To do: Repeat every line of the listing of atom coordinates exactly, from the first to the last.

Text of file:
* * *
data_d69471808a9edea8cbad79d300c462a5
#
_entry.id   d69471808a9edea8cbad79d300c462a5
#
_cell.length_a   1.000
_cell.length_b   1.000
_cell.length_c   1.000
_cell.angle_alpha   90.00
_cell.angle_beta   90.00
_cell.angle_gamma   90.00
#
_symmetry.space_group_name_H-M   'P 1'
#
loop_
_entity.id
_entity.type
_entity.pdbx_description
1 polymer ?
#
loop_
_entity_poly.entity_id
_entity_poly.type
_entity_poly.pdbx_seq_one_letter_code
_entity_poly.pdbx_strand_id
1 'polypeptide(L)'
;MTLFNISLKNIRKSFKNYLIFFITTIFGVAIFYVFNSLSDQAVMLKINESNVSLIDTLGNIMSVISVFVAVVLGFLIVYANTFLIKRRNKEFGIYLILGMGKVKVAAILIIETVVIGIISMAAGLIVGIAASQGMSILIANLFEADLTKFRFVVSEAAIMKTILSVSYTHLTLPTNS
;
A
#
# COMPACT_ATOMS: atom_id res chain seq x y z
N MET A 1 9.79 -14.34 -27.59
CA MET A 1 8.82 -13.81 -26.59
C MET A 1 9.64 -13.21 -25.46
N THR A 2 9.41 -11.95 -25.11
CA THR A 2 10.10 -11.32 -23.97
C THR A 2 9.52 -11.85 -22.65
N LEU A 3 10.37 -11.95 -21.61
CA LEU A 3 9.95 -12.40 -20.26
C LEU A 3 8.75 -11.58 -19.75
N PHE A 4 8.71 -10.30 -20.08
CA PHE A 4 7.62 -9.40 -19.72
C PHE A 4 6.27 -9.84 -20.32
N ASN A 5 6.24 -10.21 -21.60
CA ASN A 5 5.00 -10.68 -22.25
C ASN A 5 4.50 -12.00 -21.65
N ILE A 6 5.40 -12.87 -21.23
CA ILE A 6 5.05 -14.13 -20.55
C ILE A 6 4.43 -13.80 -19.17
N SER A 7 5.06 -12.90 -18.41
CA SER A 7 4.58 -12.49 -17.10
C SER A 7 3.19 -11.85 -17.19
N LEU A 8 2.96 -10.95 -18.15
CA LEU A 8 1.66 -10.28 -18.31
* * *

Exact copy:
data_d69471808a9edea8cbad79d300c462a5
#
_entry.id   d69471808a9edea8cbad79d300c462a5
#
_cell.length_a   1.000
_cell.length_b   1.000
_cell.length_c   1.000
_cell.angle_alpha   90.00
_cell.angle_beta   90.00
_cell.angle_gamma   90.00
#
_symmetry.space_group_name_H-M   'P 1'
#
loop_
_entity.id
_entity.type
_entity.pdbx_description
1 polymer ?
#
loop_
_entity_poly.entity_id
_entity_poly.type
_entity_poly.pdbx_seq_one_letter_code
_entity_poly.pdbx_strand_id
1 'polypeptide(L)'
;MTLFNISLKNIRKSFKNYLIFFITTIFGVAIFYVFNSLSDQAVMLKINESNVSLIDTLGNIMSVISVFVAVVLGFLIVYANTFLIKRRNKEFGIYLILGMGKVKVAAILIIETVVIGIISMAAGLIVGIAASQGMSILIANLFEADLTKFRFVVSEAAIMKTILSVSYTHLTLPTNS
;
A
#
# COMPACT_ATOMS: atom_id res chain seq x y z
N MET A 1 9.79 -14.34 -27.59
CA MET A 1 8.82 -13.81 -26.59
C MET A 1 9.64 -13.21 -25.46
N THR A 2 9.41 -11.95 -25.11
CA THR A 2 10.10 -11.32 -23.97
C THR A 2 9.52 -11.85 -22.65
N LEU A 3 10.37 -11.95 -21.61
CA LEU A 3 9.95 -12.40 -20.26
C LEU A 3 8.75 -11.58 -19.75
N PHE A 4 8.71 -10.30 -20.08
CA PHE A 4 7.62 -9.40 -19.72
C PHE A 4 6.27 -9.84 -20.32
N ASN A 5 6.24 -10.21 -21.60
CA ASN A 5 5.00 -10.68 -22.25
C ASN A 5 4.50 -12.00 -21.65
N ILE A 6 5.40 -12.87 -21.23
CA ILE A 6 5.05 -14.13 -20.55
C ILE A 6 4.43 -13.80 -19.17
N SER A 7 5.06 -12.90 -18.41
CA SER A 7 4.58 -12.49 -17.10
C SER A 7 3.19 -11.85 -17.19
N LEU A 8 2.96 -10.95 -18.15
CA LEU A 8 1.66 -10.28 -18.31